Examining psychiatrist Dr. Rodriguez opined plaintiff is "slightly limited" in his ability to: relate and interact with supervisors, co-workers, and the public; maintain concentration, attention, persistence and pace, associate with day-to-day work activity, including attendance and safety; adapt to the stresses common to a normal work environment; maintain regular attendance in the work place and perform work activities on a consistent basis; and perform work activities without special or additional supervision.

A.R. 258. The ALJ gave "some weight" to Dr. Rodriguez's opinions by finding plaintiff has a severe mental impairment, A.R. 10, 12, but the ALJ did not address and implicitly rejected the mental limitations Dr. Rodriguez found. See Bray v. Astrue, 554 F.3d 1219, 1228 (9th Cir. 2009) ("If an ALJ finds a severe impairment at step two, that impairment must be considered in the remaining steps of the sequential analysis."). Once again, the ALJ committed clear legal error by failing to address and implicitly rejecting the mental limitations Dr. Rodriguez found. Smolen, 80 F.3d at 1286.

Moreover, this error was not harmless. Hypothetical questions posed to a vocational expert must consider all of the claimant's limitations, Bray, 554 F.3d at 1228; Thomas v. Barnhart, 278 F.3d 947, 956 (9th Cir. 2002), and "[t]he ALJ's depiction of the claimant's disability must be accurate, detailed, and supported by the medical record." Tackett v. Apfel, 180 F.3d 1094, 1101 (9th Cir. 1999).

Here, the ALJ failed to include the mental limitations of plaintiff Dr. Rodriguez found in the hypothetical question to vocational expert Sandra Fioretti, whose response to the hypothetical question was the basis for the ALJ's Step Four determination that plaintiff can perform his past relevant work as a custodian.*fn5 A.R. 15, 23-26. "[B]ecause the ALJ erred in excluding some of [plaintiff's] limitations from the RFC assessment, and thus from the [vocational expert's] hypothetical, the [vocational expert's] testimony 'has no evidentiary value.'" Carmickle v. Comm'r, Soc. Sec. Admin., 533 F.3d 1155, 1166 (9th Cir. 2008) (citation omitted); see also Edlund v. Massanari, 253 F.3d 1152, 1160 (9th Cir. 2001) (ALJ erred in not including limitations from claimant's mental impairment in hypothetical question posed to vocational expert). For these reasons, the ALJ's RFC assessment, and Step Four determination that plaintiff can perform his past relevant work as a custodian, are not supported by substantial evidence. Stout v. Comm'r, Soc. Sec. Admin., 454 F.3d 1050, 1056-57 (9th Cir. 2006); Moisa v. Barnhart, 367 F.3d 882, 886 (9th Cir. 2004).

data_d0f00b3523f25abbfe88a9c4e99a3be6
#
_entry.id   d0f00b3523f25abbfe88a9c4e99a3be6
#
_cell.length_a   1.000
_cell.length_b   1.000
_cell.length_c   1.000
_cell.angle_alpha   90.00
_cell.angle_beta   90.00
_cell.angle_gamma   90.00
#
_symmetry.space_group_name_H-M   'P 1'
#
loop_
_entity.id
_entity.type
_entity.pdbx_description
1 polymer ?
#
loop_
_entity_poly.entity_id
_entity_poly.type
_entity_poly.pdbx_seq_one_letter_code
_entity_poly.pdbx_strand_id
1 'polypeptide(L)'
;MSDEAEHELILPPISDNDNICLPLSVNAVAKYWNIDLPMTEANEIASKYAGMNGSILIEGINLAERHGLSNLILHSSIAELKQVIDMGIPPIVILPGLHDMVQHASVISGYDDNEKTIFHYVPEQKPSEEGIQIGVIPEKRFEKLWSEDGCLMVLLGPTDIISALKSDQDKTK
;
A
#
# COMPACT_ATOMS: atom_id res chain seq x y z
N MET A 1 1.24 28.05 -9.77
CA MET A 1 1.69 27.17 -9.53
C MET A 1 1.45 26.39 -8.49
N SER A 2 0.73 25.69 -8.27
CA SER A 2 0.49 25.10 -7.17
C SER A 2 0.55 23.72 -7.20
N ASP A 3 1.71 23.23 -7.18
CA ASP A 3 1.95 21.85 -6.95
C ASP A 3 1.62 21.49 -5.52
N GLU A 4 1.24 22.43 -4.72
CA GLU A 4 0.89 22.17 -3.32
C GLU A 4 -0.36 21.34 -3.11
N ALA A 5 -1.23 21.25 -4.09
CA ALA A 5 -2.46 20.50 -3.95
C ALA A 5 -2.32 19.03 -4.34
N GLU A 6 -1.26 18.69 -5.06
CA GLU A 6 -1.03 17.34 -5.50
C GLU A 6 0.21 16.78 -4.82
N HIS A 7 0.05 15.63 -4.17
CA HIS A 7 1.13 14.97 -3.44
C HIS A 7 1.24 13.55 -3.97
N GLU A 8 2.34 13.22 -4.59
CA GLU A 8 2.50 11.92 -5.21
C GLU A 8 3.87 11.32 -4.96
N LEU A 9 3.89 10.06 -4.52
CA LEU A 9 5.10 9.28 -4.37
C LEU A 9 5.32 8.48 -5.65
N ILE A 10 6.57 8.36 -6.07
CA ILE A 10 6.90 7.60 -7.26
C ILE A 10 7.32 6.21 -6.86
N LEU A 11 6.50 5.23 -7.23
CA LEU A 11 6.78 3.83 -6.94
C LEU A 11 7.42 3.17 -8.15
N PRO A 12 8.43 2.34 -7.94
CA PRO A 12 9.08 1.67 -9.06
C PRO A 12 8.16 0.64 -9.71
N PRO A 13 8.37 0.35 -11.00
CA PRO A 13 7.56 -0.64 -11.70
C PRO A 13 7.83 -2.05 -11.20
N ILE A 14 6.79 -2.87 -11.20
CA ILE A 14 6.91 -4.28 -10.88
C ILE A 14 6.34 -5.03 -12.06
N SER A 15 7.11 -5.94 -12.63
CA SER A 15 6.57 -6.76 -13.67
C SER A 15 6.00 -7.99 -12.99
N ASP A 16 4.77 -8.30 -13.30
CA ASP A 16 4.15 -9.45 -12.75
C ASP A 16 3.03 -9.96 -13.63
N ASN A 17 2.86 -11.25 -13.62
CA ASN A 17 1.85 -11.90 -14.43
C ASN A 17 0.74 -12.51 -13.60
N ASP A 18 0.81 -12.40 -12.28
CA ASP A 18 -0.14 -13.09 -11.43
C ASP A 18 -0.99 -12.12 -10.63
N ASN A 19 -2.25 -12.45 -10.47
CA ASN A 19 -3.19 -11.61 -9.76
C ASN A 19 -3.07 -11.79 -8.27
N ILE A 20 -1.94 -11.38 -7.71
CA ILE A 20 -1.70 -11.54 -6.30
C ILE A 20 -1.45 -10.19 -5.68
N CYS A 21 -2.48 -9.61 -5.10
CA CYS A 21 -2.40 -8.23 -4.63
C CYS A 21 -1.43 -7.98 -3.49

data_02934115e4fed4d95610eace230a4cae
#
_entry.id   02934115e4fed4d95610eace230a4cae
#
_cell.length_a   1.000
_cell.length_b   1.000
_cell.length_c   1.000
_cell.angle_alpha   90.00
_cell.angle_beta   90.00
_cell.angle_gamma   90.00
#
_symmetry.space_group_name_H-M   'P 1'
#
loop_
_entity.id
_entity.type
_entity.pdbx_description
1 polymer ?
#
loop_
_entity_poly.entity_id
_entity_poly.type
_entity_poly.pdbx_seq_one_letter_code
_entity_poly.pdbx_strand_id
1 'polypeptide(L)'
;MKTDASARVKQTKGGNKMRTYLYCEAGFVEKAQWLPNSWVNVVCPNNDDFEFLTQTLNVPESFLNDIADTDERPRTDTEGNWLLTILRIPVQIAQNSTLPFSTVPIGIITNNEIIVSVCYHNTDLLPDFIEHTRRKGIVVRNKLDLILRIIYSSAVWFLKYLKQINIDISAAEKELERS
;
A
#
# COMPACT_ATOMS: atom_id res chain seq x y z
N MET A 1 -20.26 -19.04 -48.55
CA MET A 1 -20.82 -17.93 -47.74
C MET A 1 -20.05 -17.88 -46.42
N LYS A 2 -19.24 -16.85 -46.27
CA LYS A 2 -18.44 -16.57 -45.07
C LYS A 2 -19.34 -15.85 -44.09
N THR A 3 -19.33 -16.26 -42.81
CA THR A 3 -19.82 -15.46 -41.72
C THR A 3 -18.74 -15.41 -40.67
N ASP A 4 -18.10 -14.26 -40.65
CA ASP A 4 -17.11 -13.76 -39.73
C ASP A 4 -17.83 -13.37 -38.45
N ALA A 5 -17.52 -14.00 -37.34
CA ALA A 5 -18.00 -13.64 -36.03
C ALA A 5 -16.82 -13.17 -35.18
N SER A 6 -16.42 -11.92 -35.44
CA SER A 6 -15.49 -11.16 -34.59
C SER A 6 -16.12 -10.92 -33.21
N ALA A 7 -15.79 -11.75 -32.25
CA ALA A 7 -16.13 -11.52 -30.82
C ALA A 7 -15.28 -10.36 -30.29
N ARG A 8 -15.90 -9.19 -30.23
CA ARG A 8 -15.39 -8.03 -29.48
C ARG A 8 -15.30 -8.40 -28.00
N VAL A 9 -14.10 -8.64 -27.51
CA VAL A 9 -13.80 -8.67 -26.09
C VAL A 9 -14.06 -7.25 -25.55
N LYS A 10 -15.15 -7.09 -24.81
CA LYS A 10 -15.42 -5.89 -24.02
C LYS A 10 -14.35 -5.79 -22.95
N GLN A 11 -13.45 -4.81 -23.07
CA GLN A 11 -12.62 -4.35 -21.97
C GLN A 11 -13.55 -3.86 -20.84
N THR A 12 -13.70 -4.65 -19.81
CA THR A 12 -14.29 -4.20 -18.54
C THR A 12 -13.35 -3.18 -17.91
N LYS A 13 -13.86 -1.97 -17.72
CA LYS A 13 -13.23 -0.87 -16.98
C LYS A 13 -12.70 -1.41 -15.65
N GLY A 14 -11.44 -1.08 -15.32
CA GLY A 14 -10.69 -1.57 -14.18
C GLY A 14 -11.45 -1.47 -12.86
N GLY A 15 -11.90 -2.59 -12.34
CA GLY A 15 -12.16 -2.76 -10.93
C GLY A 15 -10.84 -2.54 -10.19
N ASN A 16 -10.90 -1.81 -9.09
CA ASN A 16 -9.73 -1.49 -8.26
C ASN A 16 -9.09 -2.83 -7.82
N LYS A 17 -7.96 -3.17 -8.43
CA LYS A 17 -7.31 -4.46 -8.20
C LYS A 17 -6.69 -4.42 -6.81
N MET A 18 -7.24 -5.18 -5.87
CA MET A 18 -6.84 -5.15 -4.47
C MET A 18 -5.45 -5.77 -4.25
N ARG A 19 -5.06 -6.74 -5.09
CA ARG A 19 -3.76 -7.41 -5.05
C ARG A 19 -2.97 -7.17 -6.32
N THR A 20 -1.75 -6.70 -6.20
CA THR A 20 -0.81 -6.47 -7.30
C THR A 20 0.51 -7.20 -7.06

V.

When the Commissioner's decision is not supported by substantial evidence, the Court has authority to affirm, modify, or reverse the Commissioner's decision "with or without remanding the cause for rehearing." 42 U.S.C. § 405(g); McCartey v. Massanari, 298 F.3d 1072, 1076 (9th Cir. 2002). "Remand for further administrative proceedings is appropriate if enhancement of the record would be useful." Benecke v. Barnhart, 379 F.3d 587, 593 (9th Cir. 2004). Here, remand is appropriate so the ALJ can "reassess [plaintiff's] RFC, including all of his relevant limitations[,]... reassess the step-four conclusion in light of [plaintiff's] complete RFC and this opinion, and if necessary, proceed to step five." Carmickle, 533 F.3d at 1167; Widmark, 454 F.3d at 1070.

ORDER

IT IS ORDERED that: (1) plaintiff's request for relief is granted; and (2) the Commissioner's decision is reversed, and the action is remanded to the Social Security Administration for further proceedings consistent with this Opinion and Order, pursuant to sentence four of 42 U.S.C. § 405(g), and Judgment shall be entered accordingly.